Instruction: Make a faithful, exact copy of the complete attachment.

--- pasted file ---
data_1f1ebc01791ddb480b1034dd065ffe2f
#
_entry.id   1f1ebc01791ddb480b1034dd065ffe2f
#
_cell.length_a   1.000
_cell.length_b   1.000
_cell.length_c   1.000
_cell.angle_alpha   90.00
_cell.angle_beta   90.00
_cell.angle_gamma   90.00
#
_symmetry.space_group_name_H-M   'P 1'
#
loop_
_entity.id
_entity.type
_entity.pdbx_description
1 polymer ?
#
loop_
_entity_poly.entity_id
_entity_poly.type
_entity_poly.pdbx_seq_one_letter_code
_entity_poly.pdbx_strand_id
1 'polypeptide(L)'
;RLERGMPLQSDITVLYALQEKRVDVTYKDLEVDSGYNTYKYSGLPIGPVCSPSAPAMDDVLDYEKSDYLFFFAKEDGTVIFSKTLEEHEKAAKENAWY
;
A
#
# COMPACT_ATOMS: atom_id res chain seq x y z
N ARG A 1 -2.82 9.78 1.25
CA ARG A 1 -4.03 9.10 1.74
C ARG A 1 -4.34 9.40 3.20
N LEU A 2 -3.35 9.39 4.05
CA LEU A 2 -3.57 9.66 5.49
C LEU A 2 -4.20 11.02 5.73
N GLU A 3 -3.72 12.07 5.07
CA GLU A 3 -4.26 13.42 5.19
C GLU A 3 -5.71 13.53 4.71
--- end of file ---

data_1f1ebc01791ddb480b1034dd065ffe2f
#
_entry.id   1f1ebc01791ddb480b1034dd065ffe2f
#
_cell.length_a   1.000
_cell.length_b   1.000
_cell.length_c   1.000
_cell.angle_alpha   90.00
_cell.angle_beta   90.00
_cell.angle_gamma   90.00
#
_symmetry.space_group_name_H-M   'P 1'
#
loop_
_entity.id
_entity.type
_entity.pdbx_description
1 polymer ?
#
loop_
_entity_poly.entity_id
_entity_poly.type
_entity_poly.pdbx_seq_one_letter_code
_entity_poly.pdbx_strand_id
1 'polypeptide(L)'
;RLERGMPLQSDITVLYALQEKRVDVTYKDLEVDSGYNTYKYSGLPIGPVCSPSAPAMDDVLDYEKSDYLFFFAKEDGTVIFSKTLEEHEKAAKENAWY
;
A
#
# COMPACT_ATOMS: atom_id res chain seq x y z
N ARG A 1 -2.82 9.78 1.25
CA ARG A 1 -4.03 9.10 1.74
C ARG A 1 -4.34 9.40 3.20
N LEU A 2 -3.35 9.39 4.05
CA LEU A 2 -3.57 9.66 5.49
C LEU A 2 -4.20 11.02 5.73
N GLU A 3 -3.72 12.07 5.07
CA GLU A 3 -4.26 13.42 5.19
C GLU A 3 -5.71 13.53 4.71